Everyone wants training but no one has time for it. Yet to be successful and outperform your competition your team needs to elevate their technical, interpersonal, leadership and other skills. So how do you resolve the dilemma?
Micro-training. Brief, structured sessions designed to address one issue, one concept, or one skill.
Need to improve your frontline managers’ communication skills? Deliver single-topic workshops of no more than 30 minutes. Topics might include: communicating expectations, giving effective feedback, or providing high-impact recognition. In the workshop you would: 1) “Tell” – explain the skill, and when and why it should be applied (5 minutes), 2) “Show” – demonstrate the skill (5 minutes), 3) “Do” – have them role-play the skill with each other (15 minutes), and 4) “De-brief” – feedback experiences and answer questions (5 minutes). You could provide a 1-page hardcopy and e-copy summary to reinforce what you’ve covered.
Want to elevate your top management team’s thinking? Give them a brief article each month about strategy, change, leadership, or some other relevant topic. Along with the article, give them up to three questions to challenge their thinking. Then, about 2 – 4 weeks later, meet as a team, allow up to 30 minutes, and have each person discuss their answers and rationale. You facilitate the group discussion (you don’t dominate) and help the group draw conclusions.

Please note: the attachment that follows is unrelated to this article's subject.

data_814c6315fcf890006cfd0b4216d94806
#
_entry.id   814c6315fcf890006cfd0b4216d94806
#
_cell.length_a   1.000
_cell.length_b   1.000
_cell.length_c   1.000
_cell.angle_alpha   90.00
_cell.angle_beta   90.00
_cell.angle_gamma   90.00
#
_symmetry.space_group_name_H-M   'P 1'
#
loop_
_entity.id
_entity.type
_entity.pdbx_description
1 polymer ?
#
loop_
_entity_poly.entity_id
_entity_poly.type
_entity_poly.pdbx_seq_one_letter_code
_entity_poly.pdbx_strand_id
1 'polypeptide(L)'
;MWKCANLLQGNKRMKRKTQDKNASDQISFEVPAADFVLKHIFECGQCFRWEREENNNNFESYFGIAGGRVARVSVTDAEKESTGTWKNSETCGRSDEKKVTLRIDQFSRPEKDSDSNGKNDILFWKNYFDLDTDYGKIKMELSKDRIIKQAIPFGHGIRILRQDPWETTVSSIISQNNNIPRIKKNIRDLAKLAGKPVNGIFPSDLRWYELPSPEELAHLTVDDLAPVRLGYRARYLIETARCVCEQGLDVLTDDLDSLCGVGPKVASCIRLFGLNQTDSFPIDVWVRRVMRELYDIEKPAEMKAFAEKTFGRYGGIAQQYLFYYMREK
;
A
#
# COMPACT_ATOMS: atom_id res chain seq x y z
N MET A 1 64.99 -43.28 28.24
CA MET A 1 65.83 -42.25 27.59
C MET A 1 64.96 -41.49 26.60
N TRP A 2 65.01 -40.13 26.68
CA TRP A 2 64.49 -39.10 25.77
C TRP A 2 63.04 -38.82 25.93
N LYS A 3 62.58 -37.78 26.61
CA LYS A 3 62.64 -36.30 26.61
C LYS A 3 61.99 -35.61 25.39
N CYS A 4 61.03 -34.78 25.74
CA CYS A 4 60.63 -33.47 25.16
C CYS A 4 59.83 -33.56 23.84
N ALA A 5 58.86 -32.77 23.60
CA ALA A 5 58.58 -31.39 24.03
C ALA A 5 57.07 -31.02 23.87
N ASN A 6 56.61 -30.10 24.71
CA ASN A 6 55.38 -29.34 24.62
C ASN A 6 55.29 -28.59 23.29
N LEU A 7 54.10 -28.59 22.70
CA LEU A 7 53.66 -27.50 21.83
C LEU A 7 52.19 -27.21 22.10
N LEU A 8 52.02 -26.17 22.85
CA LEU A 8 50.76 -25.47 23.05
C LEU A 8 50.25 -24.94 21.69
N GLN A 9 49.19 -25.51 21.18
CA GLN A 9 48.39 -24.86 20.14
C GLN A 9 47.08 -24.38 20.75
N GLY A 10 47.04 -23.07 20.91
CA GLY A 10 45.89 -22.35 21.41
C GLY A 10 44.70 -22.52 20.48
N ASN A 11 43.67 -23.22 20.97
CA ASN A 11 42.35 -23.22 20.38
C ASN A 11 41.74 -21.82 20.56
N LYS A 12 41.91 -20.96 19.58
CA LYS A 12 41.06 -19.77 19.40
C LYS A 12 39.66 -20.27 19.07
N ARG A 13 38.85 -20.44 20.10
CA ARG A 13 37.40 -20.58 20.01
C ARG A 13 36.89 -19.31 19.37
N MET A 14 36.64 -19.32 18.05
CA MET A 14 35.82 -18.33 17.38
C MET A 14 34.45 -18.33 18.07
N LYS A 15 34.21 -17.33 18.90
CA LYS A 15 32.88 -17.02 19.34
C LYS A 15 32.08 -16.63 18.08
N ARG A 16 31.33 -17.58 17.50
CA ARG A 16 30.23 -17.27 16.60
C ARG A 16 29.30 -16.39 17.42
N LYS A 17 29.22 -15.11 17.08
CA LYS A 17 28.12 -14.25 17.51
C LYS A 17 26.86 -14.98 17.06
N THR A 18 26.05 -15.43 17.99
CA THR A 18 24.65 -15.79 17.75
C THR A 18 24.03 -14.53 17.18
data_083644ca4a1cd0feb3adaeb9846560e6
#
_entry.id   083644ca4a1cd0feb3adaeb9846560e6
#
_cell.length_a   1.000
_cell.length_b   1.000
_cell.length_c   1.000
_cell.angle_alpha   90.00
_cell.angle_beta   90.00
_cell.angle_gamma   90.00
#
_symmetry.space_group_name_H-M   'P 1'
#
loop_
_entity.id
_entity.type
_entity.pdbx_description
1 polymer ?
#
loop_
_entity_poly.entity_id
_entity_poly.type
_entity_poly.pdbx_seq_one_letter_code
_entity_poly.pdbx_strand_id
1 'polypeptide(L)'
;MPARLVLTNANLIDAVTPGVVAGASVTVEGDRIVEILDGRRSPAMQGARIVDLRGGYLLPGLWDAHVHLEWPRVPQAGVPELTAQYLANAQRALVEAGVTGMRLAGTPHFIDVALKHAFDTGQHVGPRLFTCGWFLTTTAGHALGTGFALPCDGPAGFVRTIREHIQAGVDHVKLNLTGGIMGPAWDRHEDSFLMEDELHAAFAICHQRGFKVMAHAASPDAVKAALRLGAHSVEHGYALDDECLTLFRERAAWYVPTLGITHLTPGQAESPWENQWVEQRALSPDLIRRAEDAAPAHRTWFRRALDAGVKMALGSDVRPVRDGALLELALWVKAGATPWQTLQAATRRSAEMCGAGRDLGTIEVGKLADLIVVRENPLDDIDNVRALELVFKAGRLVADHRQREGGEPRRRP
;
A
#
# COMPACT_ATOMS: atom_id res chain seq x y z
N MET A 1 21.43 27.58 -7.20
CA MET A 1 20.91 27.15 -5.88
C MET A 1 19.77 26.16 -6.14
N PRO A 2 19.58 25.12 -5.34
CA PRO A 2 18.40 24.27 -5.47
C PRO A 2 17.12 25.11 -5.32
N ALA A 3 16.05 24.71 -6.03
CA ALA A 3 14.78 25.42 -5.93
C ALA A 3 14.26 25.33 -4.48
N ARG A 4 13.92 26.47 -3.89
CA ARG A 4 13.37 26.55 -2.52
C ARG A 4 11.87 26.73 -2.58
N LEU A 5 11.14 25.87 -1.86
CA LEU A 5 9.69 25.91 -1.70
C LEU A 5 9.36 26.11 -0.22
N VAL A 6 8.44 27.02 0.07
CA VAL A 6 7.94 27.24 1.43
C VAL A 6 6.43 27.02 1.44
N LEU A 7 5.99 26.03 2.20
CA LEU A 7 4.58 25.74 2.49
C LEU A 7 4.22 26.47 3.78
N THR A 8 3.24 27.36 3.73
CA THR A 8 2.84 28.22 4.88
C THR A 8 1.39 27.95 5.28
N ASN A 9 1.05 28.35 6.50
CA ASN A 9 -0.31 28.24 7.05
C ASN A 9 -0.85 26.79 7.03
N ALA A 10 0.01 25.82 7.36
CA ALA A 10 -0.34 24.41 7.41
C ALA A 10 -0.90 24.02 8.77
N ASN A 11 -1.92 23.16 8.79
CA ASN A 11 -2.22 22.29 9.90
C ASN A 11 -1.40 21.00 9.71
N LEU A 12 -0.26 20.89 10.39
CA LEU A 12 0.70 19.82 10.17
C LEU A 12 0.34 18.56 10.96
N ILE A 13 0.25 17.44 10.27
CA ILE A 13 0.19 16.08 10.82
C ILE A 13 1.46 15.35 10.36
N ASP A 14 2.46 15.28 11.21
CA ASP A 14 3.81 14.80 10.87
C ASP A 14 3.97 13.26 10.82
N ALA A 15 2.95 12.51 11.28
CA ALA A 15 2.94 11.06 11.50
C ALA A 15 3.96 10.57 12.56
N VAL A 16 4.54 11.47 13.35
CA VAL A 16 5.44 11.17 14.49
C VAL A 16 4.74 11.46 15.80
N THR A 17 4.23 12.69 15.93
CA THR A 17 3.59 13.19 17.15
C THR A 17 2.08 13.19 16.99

Those are brief, structured and planned group sessions. Yet micro-training can also be real-time (i.e., spontaneous) and individualized. An account rep is concerned about the objections a potential client might raise? You meet with the rep to identify possible objections and effective responses. You develop and record bullet-points. Then you role-play the potential client conversation. Done. That’s micro-training.
Yes, every organization is stretched and, yes, time is increasingly precious. So rethink the delivery model for developing your people. Micro-training may be your solution.
Make it happen.